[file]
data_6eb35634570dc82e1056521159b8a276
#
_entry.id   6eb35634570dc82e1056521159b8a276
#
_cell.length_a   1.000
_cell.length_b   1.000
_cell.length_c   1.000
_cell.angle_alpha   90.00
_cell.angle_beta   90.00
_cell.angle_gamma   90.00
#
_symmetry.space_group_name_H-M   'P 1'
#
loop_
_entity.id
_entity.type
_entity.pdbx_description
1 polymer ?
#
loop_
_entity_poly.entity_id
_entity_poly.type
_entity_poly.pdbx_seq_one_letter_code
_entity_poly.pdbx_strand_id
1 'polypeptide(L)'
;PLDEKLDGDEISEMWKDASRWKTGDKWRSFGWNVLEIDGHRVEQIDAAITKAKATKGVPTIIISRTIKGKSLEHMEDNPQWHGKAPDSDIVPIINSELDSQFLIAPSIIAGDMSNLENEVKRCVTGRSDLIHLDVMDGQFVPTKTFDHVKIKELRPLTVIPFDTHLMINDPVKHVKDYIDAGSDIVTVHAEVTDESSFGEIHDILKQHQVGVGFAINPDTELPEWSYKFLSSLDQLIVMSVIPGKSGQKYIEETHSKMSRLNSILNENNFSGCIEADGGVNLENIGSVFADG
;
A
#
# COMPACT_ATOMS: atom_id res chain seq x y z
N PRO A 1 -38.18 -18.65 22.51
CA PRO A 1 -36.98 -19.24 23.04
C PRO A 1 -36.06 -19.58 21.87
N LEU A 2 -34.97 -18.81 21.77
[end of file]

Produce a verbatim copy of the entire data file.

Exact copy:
data_6eb35634570dc82e1056521159b8a276
#
_entry.id   6eb35634570dc82e1056521159b8a276
#
_cell.length_a   1.000
_cell.length_b   1.000
_cell.length_c   1.000
_cell.angle_alpha   90.00
_cell.angle_beta   90.00
_cell.angle_gamma   90.00
#
_symmetry.space_group_name_H-M   'P 1'
#
loop_
_entity.id
_entity.type
_entity.pdbx_description
1 polymer ?
#
loop_
_entity_poly.entity_id
_entity_poly.type
_entity_poly.pdbx_seq_one_letter_code
_entity_poly.pdbx_strand_id
1 'polypeptide(L)'
;PLDEKLDGDEISEMWKDASRWKTGDKWRSFGWNVLEIDGHRVEQIDAAITKAKATKGVPTIIISRTIKGKSLEHMEDNPQWHGKAPDSDIVPIINSELDSQFLIAPSIIAGDMSNLENEVKRCVTGRSDLIHLDVMDGQFVPTKTFDHVKIKELRPLTVIPFDTHLMINDPVKHVKDYIDAGSDIVTVHAEVTDESSFGEIHDILKQHQVGVGFAINPDTELPEWSYKFLSSLDQLIVMSVIPGKSGQKYIEETHSKMSRLNSILNENNFSGCIEADGGVNLENIGSVFADG
;
A
#
# COMPACT_ATOMS: atom_id res chain seq x y z
N PRO A 1 -38.18 -18.65 22.51
CA PRO A 1 -36.98 -19.24 23.04
C PRO A 1 -36.06 -19.58 21.87
N LEU A 2 -34.97 -18.81 21.77